The criteria to select an expert witness

The key issues to consider when considering an expert witness are:

  • Conflict: an Expert witness cannot have a conflict of interest with either interested parties. Also ensure that he is available for your case before introducing any detail.

  • Competence: is the expert really qualified in the area? Like all consultants, some less reputable experts may be tempted to extend the limit of their knowledge. Here's how to qualify an expert witness.

  • Credibility: is the expert credible by his background or his knowledge of the facts? Credibility is probably the most important factor in picking your expert. Qualifications do matter, in court probably more than anywhere else. While the experience an expert brings is valuable to understand the case, his professional pedigree and prestige will also influence the psyche of the jury/panel. At the other end, any expert with a high opinion of himself will be irritating to his listeners.

  • Communication: you want your expert to have gravitas. Unfortunately, intelligent people are not always great at communicating thoughts to a lay person. An outstanding resume is not nearly enough. Often, the deciding factor in selecting an expert is how he will present to a finder of fact. Personality is important, including the perception of impartiality and objectivity.

  • Court experience: a first-timer may be a risk, especially on the stress of a cross-examination, but a polished expert has its drawbacks too. Juries may not like somebody who is a recurrent "hired gun". Worse, because of multiple previous testimonies, your expert may be tarnished by an opposing case. There is a sweet spot to find. Some expert with little testimony experience are naturally great at explaining or convincing a jury and do very well on the stand.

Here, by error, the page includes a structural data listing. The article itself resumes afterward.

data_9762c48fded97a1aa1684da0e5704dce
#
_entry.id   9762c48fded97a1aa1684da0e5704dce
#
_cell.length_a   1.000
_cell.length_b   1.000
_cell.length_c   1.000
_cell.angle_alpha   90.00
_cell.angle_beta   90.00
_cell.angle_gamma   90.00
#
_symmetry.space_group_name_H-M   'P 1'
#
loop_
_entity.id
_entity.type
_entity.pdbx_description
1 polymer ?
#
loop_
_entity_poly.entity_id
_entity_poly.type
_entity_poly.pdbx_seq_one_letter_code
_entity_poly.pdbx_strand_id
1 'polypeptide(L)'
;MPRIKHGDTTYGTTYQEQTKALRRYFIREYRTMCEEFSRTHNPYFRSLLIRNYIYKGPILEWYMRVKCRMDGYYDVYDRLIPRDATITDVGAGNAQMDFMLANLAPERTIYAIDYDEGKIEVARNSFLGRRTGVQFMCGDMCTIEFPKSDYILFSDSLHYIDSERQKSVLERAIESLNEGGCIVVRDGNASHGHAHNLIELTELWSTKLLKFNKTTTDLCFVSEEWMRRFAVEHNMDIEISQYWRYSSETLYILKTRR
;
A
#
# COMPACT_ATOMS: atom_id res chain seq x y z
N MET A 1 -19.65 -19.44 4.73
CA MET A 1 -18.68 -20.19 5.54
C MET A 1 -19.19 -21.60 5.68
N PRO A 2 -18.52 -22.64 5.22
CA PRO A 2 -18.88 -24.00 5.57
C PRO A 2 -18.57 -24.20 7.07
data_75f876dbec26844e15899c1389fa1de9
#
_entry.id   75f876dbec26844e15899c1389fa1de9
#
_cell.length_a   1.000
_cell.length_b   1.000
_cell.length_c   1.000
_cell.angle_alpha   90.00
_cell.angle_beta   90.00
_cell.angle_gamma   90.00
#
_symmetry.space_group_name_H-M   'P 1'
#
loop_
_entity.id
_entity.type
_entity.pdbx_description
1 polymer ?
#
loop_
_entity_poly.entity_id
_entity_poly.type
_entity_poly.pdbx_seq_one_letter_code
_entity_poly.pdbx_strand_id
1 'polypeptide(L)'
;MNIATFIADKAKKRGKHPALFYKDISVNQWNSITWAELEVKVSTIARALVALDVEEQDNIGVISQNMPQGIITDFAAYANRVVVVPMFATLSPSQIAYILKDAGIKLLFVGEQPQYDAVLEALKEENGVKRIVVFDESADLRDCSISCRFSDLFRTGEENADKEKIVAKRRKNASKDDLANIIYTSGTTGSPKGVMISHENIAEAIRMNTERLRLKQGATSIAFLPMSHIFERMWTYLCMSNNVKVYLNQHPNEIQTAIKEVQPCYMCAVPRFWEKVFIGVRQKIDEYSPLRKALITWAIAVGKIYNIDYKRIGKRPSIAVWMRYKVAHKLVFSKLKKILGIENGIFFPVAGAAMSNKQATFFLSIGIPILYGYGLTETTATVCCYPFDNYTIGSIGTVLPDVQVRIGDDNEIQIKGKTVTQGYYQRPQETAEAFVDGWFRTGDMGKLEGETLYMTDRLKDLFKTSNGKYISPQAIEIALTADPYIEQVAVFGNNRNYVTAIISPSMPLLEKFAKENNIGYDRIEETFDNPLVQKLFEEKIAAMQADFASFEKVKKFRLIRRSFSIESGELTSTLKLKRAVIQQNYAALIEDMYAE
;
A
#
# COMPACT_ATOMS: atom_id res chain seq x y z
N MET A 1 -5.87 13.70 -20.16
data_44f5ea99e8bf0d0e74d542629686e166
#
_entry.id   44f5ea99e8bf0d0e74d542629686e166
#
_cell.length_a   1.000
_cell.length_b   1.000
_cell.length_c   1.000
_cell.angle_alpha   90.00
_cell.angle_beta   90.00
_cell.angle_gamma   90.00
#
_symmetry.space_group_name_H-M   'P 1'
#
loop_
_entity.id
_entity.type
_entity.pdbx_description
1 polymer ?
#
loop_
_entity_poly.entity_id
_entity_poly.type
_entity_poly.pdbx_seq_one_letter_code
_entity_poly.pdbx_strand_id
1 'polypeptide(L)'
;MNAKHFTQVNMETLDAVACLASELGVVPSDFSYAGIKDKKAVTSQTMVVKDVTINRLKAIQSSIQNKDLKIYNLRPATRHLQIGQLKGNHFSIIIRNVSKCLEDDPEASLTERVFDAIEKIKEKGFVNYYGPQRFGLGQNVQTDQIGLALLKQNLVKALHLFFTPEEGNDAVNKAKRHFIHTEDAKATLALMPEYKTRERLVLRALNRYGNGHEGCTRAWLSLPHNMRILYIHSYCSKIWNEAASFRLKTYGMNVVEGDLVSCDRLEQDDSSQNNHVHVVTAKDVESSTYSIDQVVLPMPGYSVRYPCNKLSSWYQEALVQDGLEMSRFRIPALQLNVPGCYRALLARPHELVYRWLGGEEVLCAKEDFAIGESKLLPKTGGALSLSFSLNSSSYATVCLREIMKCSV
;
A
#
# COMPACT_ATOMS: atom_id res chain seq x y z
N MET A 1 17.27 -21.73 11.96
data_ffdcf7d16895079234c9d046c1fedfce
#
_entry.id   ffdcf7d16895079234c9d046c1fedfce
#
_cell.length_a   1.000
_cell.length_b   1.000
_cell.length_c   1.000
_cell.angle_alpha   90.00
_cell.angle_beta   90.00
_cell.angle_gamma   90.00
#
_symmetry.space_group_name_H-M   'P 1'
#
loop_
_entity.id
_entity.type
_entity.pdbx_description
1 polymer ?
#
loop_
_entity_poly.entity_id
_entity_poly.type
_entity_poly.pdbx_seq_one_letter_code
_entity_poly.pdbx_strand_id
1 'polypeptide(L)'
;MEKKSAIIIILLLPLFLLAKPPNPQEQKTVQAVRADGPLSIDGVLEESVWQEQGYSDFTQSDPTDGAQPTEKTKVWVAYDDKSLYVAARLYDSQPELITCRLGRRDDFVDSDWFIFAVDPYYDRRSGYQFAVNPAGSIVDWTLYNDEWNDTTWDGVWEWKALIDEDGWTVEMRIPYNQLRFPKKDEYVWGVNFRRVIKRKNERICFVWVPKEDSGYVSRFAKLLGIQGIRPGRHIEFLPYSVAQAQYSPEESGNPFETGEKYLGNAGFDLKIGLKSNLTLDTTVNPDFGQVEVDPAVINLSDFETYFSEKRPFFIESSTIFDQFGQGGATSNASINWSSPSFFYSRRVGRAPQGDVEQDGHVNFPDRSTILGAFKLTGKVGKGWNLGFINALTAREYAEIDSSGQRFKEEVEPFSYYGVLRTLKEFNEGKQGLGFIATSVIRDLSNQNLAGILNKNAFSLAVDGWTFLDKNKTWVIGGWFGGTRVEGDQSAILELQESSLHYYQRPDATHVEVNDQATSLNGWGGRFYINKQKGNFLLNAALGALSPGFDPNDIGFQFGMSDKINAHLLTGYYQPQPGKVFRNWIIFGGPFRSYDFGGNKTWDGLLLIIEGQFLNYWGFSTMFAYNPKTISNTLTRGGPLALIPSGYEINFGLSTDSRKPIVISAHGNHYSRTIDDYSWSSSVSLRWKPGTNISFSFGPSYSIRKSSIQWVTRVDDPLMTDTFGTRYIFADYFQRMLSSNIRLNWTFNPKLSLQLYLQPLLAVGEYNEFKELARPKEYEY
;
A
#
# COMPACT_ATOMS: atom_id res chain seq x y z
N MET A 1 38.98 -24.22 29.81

• Continuity: make sure that your expert is willing to see the case through the end, or that he is has affiliations with groups who will take the case over if needed. Does the expert have a team to support him if the workload increases?

Deposition  

Now, like for all hire or contractual agreement, do your homework.

  • Investigate your expert, starting by requesting reports and publications: your opposite party will surely do it, so don't forget to do it first. Ask for references and call them. The last thing you want is discover in court that your expert has some 'baggage'.

  • Meet or interview the expert in person: What to look for and how during the interview. His demeanor and appearance are extremely important. Is he shy, nervous, arrogant? Confidence and professionalism are required in court, so does he show it in your conversation? How prepared is he for the meeting? Is he energetic and enthusiastic? How well does he answer tough questions? Like for all interviews, preparation and techniques are valuable.

References